Type SystemCustom Types- JS objects
- GraphQL Schemas
- Database Types
JS objectsCustom Types
Custom Code Support
Version Control Friendly
GitOPs Friendly
Vertical ScalabilityFlexibileLimitedFlexibileLimited
Service Decomposition🔴
Deployment Options- On premise
- Cloud-based platforms
- On premise
- Cloud-based platforms
- On premise
- Cloud-based platforms
- On premise
- Cloud-based platforms
Monitoring and Tracking*🔶

Table Parameters Legend

Solution's Meta

Licensing: The type of licensing model the software solution adopts, such as open-source, proprietary, freemium, etc.

Platform's Requirements: The prerequisites and dependencies required for the software to run efficiently, including hardware, operating system, runtime environment, etc.

Architecture Model: The underlying design principles and patterns governing the behavior/structure of the software solution.

Network comms

REST/HTTP: Support for Representational State Transfer (REST) or Hypertext Transfer Protocol (HTTP) communication protocol used for network communication.

GraphQL: Support for GraphQL.

gRPC: Support for gRPC.


GUI for non programmers: Graphical User Interface (GUI) tools designed to facilitate interaction with the software by individuals with limited programming knowledge or expertise.

Development SDKs: Software Development Kits (SDKs) provided by the solution to aid developers in building applications using the platform.

CLI: Command-Line Interface tools provided for developers or administrators to interact with the software from the terminal or command prompt.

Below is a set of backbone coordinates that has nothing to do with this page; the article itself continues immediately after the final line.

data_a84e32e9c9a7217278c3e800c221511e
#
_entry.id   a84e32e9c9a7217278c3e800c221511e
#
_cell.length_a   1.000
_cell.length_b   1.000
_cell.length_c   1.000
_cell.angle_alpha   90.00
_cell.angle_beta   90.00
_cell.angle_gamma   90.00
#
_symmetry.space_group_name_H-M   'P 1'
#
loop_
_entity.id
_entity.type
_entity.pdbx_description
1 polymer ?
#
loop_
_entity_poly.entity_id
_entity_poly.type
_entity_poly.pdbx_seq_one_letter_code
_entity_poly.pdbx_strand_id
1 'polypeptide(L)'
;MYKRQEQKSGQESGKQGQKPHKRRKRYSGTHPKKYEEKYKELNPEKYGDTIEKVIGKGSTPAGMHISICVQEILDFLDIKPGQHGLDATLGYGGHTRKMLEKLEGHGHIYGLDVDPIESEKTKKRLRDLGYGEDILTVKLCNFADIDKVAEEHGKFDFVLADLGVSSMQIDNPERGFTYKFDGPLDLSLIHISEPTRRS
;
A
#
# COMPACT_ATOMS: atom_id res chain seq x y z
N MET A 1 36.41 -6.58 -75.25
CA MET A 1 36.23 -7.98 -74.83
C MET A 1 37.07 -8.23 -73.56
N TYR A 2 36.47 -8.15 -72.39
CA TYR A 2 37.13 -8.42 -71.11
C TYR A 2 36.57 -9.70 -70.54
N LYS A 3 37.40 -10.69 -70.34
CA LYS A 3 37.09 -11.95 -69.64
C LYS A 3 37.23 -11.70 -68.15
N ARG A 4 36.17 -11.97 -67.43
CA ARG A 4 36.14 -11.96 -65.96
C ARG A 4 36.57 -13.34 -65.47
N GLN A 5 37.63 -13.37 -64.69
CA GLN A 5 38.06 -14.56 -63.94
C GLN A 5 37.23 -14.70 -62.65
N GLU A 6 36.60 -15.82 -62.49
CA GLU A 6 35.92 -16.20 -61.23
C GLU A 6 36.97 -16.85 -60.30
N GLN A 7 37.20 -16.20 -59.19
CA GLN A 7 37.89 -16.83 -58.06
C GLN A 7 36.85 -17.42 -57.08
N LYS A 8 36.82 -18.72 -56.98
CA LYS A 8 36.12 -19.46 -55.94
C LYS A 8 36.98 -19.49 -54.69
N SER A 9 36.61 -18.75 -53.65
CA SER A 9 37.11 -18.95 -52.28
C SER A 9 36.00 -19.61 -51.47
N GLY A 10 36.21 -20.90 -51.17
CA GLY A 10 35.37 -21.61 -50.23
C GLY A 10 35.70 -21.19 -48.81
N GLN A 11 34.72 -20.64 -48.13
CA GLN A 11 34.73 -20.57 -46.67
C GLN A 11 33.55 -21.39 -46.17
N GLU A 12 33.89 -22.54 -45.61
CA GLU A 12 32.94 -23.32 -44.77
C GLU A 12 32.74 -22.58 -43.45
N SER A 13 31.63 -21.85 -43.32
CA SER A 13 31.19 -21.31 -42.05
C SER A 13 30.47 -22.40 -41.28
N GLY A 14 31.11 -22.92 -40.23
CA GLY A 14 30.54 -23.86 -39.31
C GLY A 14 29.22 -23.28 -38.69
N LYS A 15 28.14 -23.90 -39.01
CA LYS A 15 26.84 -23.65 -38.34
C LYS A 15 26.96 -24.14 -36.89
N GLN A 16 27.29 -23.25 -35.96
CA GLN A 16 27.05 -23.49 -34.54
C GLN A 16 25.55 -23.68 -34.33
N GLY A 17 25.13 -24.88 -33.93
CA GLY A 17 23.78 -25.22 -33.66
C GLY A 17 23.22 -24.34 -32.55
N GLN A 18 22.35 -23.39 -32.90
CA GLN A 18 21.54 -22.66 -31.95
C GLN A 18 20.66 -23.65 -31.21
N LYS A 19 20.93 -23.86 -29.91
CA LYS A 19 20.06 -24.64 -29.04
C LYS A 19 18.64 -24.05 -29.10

Dev Tools: Tools and utilities provided to aid developers in coding, debugging, testing, and profiling applications.

LSP and Extensions: Language Server Protocol (LSP) and Extensions support for enhanced development experience, including features like syntax highlighting, auto-completion, and error checking.


Authentication: Mechanisms for verifying the identity of users or entities accessing the software solution.

Authorization: The process of determining whether an authenticated user or system entity is allowed to perform a specific action or access a particular resource.

Database Interaction

Type System: The system governing the data types and structures used by which the application entities and models are constructed.

System Flexibility

Custom Code support: The ability of the software solution to accommodate custom code or extensions developed by users or third-party developers.

Versioning and CI/CD

Version Control: The support for versioning and revision control of software artifacts, typically using systems like Git, SVN, etc.

GitOPs Friendly: Compatibility or support for the GitOps methodology, where infrastructure and application deployments are managed through Git workflows.


Vertical Scalability: The ability of the software solution to handle increased workload or demand by adding more resources to a single node or instance.

Service Decomposition: The architectural principle of breaking down the software into smaller, independent services (microservices) to improve scalability, maintainability, and flexibility.


Deployment Options: The available methods and strategies for deploying the software solution, including on-premises, cloud-based, containerized, etc.

Monitoring, Logging and maintenance

Monitoring and Tracking: Tools and mechanisms provided for monitoring the health, performance, and usage of the software solution, as well as tracking user activities and behaviors.

Logging: Facilities for recording and storing system events, errors, and other relevant information for troubleshooting, analysis, and auditing purposes.